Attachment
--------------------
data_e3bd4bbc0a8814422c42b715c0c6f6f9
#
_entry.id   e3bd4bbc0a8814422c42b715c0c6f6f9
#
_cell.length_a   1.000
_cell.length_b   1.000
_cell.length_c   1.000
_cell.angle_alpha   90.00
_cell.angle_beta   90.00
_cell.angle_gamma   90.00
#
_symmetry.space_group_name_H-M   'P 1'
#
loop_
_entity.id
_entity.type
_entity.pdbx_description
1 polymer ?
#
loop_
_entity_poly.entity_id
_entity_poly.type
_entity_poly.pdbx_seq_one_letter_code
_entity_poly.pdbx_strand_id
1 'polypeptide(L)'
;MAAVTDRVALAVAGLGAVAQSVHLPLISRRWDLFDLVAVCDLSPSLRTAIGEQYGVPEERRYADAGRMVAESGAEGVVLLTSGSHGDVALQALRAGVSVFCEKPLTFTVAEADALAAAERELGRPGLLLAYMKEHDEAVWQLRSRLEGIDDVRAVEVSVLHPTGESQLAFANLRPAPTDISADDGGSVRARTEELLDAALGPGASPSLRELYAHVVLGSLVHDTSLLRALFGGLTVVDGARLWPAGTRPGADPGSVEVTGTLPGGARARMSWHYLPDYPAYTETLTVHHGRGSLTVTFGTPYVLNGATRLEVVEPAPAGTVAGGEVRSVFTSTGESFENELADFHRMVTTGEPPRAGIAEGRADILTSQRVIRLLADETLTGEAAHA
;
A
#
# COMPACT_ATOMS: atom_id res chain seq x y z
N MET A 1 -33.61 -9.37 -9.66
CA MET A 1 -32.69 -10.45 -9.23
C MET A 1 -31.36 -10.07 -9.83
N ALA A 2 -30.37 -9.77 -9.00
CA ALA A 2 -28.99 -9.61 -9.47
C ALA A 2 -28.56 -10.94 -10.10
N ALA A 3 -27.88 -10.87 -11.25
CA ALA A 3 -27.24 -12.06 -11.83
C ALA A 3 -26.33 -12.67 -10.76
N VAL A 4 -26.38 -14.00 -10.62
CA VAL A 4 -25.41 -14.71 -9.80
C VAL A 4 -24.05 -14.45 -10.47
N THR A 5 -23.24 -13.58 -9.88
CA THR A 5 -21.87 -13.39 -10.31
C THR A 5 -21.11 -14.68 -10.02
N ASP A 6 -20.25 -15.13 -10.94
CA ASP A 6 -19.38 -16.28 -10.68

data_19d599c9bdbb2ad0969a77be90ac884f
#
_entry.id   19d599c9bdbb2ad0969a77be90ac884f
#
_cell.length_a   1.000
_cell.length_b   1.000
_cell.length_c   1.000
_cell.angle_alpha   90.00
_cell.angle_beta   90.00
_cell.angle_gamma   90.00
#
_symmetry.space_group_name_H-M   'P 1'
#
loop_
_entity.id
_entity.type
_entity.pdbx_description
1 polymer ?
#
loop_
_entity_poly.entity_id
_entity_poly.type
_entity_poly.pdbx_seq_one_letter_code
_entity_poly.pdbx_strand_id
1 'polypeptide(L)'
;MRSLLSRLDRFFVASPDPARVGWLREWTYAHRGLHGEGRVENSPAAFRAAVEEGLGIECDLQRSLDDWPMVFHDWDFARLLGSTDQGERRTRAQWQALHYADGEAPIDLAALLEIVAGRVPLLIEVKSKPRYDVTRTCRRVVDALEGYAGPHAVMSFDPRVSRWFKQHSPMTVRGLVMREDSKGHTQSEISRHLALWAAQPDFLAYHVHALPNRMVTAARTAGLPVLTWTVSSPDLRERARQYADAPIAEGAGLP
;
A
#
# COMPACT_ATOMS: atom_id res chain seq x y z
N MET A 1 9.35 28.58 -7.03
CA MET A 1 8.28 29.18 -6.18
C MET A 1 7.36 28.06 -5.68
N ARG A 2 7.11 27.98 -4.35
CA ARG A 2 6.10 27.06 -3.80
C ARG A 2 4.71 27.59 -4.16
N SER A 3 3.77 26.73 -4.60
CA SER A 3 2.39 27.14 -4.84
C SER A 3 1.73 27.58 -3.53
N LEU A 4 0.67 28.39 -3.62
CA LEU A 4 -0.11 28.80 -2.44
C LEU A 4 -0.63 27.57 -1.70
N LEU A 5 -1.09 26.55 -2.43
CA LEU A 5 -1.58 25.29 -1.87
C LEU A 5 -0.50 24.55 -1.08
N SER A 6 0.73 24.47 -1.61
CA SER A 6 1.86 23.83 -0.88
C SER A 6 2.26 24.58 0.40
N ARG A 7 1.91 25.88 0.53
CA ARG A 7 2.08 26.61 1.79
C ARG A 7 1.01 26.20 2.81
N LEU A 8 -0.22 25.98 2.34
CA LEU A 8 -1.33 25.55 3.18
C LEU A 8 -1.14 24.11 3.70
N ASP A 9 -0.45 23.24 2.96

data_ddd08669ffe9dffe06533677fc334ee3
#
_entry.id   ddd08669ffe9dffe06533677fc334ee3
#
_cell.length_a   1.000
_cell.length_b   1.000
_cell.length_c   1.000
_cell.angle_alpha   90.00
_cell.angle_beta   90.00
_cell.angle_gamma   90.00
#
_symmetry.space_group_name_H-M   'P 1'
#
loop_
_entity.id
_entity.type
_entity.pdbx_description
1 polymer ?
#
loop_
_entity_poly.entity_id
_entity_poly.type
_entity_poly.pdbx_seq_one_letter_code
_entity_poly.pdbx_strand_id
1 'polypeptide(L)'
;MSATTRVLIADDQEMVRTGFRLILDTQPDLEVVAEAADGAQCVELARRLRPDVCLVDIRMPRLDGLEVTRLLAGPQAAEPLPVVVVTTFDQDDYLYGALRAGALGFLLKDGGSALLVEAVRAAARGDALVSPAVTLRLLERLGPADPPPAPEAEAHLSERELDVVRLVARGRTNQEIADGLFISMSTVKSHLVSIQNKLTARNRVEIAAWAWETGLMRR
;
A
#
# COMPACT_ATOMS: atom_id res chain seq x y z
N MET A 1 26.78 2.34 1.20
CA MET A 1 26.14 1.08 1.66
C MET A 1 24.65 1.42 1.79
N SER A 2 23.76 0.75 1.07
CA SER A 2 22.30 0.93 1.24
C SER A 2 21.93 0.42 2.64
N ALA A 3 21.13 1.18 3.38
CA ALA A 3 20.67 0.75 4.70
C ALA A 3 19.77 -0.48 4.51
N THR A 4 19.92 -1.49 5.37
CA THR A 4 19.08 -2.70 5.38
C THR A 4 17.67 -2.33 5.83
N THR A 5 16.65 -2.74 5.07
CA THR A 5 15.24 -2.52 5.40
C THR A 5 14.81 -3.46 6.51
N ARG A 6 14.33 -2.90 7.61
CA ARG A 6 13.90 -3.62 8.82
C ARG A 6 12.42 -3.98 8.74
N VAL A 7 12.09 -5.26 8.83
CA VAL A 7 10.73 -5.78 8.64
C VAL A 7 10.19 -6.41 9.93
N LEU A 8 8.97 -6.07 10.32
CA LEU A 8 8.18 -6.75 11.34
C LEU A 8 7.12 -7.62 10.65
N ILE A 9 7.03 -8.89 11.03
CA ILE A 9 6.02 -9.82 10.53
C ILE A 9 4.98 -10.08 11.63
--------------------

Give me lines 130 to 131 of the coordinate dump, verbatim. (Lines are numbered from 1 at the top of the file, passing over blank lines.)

A
#